Austria migrant lorry deaths: Suspects in Hungary court
Four suspects have appeared in court in Hungary in connection with the deaths of 71 migrants whose bodies were found in a lorry in Austria.
The three Bulgarians and an Afghan, who were arrested in Hungary, were remanded in custody until 29 September. Austria is expected to seek their extradition.
The victims - 59 men, eight women and four children - were found in the abandoned vehicle on Thursday.
Officials said they had probably died of suffocation two days earlier.
The handcuffed suspects were brought to the courthouse in the central Hungarian city of Kecskemet in a convoy of black police vehicles.
They face charges of aggravated human smuggling.
Hungarian law allows suspects to be held for 72 hours before they are either formally charged or released but the prosecutor asked for that period to be prolonged because of the seriousness of the case.
After the hearing, which was closed to the public, head judge Ferenc Bicskei told reporters: "The period of preliminary detention of the four suspects has been extended to September 29."
He said the suspects had appealed against the court decision, saying they had not committed any crimes.
The lorry, which had Hungarian number plates and had travelled from Kecskemet, was found on the side of a main road near the Hungarian border.
Police were alerted when a road worker saw liquid seeping from the vehicle and the badly decomposing bodies were found inside. The victims are thought to be mainly Syrians.
Police suspect the vehicle found its way there as part of a Bulgarian-Hungarian human smuggling network.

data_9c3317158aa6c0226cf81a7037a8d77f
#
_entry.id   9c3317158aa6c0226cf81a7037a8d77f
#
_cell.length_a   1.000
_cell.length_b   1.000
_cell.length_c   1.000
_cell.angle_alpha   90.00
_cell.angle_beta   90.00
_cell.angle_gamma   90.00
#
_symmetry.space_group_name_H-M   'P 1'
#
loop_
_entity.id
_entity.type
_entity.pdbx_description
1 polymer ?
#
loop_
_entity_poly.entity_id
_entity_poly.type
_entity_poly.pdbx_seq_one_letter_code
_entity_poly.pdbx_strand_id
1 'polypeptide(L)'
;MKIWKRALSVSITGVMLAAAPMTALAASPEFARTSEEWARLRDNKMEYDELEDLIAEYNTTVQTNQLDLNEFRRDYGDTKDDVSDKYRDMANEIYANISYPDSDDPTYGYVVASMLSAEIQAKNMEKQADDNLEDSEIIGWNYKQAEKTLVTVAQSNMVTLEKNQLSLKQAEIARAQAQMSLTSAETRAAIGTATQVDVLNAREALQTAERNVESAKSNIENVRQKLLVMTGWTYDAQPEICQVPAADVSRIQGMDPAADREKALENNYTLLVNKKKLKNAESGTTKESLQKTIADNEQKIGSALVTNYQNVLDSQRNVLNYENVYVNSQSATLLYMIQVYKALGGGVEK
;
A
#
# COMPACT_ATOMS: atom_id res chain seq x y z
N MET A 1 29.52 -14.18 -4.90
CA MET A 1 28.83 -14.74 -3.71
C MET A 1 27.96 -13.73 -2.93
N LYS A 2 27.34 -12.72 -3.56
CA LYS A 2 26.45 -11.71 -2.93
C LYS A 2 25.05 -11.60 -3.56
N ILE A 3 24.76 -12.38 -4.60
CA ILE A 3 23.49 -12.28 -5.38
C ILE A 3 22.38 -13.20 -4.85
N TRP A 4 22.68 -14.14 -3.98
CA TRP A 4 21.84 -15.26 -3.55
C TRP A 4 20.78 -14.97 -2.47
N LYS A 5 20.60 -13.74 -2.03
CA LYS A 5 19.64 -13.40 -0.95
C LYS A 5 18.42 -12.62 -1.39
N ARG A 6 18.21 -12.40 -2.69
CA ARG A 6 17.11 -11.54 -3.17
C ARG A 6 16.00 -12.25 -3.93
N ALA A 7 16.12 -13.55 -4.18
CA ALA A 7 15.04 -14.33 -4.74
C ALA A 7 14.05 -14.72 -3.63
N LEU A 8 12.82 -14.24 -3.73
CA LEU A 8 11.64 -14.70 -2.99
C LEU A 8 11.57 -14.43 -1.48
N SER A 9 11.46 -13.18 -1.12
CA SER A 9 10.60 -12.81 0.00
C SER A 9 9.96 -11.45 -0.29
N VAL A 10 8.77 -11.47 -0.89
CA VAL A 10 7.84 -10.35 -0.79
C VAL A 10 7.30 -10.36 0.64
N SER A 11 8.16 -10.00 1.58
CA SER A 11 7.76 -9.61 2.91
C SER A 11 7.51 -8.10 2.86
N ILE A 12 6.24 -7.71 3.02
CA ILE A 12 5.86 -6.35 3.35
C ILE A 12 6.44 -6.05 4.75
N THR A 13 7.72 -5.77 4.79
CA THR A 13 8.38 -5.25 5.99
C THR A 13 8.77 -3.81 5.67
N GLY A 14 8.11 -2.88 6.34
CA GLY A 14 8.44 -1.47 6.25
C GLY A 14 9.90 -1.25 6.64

So far this month more than 40,000 asylum seekers, the majority of them Syrian, have arrived in Hungary from the Balkans.
Many fall prey to smugglers who wait near the refugee camps, offering to take them at a high price on to western Europe, the BBC's Nick Thorpe in Hungary says.
'Crisis of solidarity'
The gruesome lorry discovery and other tragedies prompted UN Secretary-General Ban Ki-moon to call on Friday for more concerted action to alleviate Europe's migrant crisis.
Mr Ban called for a "collective political response" to avert "a crisis of solidarity".
He called on states involved to "expand safe and legal channels of migration".
On the same day the lorry was found, it emerged that some 200 migrants were feared dead after two boats sank off Libya.
Austrian Foreign Minister Sebastian Kurz told the BBC that the refugee crisis was "the main challenge for the European Union at the moment".
"If we don't find a European solution to the refugee crisis there is a danger that more and more countries try to solve the crisis on their own by building a fence, like Hungary does for example," he said.
Tens of thousands of migrants from conflict-hit states in the Middle East and Africa have been trying to make their way to Europe in recent months.
A record number of 107,500 migrants crossed the EU's borders last month.
The UNHCR says more than 2,500 people have died trying to reach Europe so far in 2015, not including Thursday's deaths.
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